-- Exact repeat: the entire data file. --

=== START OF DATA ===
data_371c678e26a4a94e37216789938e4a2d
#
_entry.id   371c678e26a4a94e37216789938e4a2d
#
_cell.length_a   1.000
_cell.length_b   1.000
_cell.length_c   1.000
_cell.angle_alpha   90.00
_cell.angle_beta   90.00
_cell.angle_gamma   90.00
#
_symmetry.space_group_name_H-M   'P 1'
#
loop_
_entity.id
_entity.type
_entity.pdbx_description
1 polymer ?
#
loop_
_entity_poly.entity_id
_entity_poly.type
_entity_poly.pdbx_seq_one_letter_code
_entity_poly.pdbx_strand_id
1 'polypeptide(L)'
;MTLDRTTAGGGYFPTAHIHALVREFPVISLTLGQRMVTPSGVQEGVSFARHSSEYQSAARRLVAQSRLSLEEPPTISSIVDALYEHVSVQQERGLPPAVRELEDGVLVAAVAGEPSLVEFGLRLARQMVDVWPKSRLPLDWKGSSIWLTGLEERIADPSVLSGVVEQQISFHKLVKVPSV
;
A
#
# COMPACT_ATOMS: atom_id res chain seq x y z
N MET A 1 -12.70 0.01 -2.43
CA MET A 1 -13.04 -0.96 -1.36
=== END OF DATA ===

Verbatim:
data_371c678e26a4a94e37216789938e4a2d
#
_entry.id   371c678e26a4a94e37216789938e4a2d
#
_cell.length_a   1.000
_cell.length_b   1.000
_cell.length_c   1.000
_cell.angle_alpha   90.00
_cell.angle_beta   90.00
_cell.angle_gamma   90.00
#
_symmetry.space_group_name_H-M   'P 1'
#
loop_
_entity.id
_entity.type
_entity.pdbx_description
1 polymer ?
#
loop_
_entity_poly.entity_id
_entity_poly.type
_entity_poly.pdbx_seq_one_letter_code
_entity_poly.pdbx_strand_id
1 'polypeptide(L)'
;MTLDRTTAGGGYFPTAHIHALVREFPVISLTLGQRMVTPSGVQEGVSFARHSSEYQSAARRLVAQSRLSLEEPPTISSIVDALYEHVSVQQERGLPPAVRELEDGVLVAAVAGEPSLVEFGLRLARQMVDVWPKSRLPLDWKGSSIWLTGLEERIADPSVLSGVVEQQISFHKLVKVPSV
;
A
#
# COMPACT_ATOMS: atom_id res chain seq x y z
N MET A 1 -12.70 0.01 -2.43
CA MET A 1 -13.04 -0.96 -1.36